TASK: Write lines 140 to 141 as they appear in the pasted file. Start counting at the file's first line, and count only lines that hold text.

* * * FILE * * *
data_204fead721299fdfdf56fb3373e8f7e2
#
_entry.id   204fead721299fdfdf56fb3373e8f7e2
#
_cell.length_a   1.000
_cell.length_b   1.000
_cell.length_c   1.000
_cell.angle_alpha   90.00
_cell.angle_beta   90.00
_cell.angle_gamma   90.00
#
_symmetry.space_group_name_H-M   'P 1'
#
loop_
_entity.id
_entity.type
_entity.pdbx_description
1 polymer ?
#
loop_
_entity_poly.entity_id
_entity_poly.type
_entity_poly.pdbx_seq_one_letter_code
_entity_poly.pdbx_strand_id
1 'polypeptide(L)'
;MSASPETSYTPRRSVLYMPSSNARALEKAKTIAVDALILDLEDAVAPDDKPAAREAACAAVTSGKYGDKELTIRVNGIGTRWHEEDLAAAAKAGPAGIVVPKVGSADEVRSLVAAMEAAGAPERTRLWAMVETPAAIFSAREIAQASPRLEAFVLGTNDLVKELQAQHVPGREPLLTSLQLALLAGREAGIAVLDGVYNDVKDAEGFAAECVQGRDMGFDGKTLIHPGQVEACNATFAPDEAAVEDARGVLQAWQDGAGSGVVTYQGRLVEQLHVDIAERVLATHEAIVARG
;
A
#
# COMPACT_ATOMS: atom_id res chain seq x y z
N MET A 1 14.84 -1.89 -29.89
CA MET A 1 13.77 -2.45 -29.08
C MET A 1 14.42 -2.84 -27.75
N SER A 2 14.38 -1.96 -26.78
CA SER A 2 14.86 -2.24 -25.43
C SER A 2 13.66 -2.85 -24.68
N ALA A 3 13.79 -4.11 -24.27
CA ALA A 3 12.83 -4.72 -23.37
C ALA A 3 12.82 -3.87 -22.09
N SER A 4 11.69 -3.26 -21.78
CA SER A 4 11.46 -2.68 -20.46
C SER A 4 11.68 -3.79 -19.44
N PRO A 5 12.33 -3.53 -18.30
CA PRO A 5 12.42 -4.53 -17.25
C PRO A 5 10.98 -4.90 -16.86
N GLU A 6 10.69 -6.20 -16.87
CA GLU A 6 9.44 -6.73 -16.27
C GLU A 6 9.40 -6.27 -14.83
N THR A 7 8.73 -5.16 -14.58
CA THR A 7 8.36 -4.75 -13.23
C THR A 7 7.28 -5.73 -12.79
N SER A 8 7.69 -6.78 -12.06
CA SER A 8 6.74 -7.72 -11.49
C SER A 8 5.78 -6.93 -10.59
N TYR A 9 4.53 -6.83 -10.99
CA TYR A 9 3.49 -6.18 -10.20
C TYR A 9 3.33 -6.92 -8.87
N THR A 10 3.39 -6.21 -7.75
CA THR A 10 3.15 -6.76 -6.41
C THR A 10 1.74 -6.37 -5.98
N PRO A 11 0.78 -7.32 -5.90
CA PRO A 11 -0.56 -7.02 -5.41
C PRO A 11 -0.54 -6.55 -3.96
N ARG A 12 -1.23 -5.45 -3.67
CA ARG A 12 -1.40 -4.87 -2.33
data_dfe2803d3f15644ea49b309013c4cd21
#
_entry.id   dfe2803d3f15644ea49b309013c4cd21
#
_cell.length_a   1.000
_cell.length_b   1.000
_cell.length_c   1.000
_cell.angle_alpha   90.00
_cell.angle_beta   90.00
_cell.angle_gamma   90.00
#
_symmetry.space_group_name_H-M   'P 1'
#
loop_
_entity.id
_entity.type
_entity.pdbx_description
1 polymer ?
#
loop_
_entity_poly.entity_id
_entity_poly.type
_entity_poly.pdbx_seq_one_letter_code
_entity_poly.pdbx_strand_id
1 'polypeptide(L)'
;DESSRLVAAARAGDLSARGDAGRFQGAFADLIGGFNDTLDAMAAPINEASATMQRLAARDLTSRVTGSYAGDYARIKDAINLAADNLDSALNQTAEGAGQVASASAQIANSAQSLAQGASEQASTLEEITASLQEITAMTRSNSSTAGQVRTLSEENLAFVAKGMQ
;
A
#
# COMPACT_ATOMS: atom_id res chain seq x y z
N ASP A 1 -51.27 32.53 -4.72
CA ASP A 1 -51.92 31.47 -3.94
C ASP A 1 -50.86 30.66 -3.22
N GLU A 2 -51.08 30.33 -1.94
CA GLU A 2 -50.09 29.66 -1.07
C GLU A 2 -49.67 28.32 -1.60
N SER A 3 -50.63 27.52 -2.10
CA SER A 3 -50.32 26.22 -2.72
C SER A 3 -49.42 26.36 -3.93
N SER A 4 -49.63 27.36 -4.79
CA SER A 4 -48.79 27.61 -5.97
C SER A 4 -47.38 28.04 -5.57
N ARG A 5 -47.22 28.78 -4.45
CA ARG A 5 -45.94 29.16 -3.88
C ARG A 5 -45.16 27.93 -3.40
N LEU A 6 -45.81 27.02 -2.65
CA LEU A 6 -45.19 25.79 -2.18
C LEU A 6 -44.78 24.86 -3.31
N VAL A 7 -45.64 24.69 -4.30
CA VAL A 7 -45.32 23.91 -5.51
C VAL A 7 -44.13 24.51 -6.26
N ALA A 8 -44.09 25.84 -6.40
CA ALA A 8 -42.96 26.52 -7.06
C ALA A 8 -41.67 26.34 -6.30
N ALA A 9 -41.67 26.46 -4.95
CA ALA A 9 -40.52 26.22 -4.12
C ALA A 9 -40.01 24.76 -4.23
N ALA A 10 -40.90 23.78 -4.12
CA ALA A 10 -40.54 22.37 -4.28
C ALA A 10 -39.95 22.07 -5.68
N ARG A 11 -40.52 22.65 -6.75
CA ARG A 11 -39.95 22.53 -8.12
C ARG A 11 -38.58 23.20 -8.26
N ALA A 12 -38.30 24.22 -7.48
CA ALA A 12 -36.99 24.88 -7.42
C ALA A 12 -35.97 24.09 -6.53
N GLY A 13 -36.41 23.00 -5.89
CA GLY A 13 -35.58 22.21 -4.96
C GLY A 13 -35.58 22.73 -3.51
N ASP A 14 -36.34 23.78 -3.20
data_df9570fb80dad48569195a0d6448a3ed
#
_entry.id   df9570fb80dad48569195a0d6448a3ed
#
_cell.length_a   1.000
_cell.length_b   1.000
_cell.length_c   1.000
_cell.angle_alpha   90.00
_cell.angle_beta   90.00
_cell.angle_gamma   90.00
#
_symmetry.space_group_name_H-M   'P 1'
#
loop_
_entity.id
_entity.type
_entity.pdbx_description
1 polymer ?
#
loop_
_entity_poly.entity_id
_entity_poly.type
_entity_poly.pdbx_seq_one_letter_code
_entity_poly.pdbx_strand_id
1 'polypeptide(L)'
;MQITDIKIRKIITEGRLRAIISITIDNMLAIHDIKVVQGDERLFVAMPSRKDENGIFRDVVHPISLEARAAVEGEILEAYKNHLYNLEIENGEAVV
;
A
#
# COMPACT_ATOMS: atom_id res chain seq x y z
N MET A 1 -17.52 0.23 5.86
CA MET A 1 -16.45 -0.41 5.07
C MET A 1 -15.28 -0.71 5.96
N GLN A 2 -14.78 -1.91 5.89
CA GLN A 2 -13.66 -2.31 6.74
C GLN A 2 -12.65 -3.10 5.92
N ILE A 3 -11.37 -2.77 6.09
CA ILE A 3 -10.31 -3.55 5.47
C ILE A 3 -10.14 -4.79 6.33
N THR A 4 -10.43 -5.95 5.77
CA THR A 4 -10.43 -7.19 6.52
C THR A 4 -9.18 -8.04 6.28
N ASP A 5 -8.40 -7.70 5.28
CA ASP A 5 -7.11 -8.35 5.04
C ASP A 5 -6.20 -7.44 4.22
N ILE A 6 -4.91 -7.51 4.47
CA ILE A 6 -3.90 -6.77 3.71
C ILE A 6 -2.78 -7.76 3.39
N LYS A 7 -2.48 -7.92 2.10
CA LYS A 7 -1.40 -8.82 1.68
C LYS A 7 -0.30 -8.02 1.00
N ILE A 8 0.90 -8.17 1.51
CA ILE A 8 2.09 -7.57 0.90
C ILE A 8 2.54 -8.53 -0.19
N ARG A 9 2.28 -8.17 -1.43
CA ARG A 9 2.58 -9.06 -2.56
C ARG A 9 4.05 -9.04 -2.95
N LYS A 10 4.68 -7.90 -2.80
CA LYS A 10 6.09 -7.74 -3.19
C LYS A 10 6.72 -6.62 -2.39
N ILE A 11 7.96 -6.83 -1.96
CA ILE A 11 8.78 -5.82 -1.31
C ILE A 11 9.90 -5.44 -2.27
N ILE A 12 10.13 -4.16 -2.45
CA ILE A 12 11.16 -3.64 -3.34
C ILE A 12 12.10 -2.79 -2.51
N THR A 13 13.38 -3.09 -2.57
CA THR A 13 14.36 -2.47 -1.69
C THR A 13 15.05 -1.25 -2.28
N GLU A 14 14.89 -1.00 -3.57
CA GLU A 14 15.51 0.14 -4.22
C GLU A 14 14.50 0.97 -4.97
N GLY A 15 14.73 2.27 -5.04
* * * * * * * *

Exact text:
_cell.length_a   1.000
_cell.length_b   1.000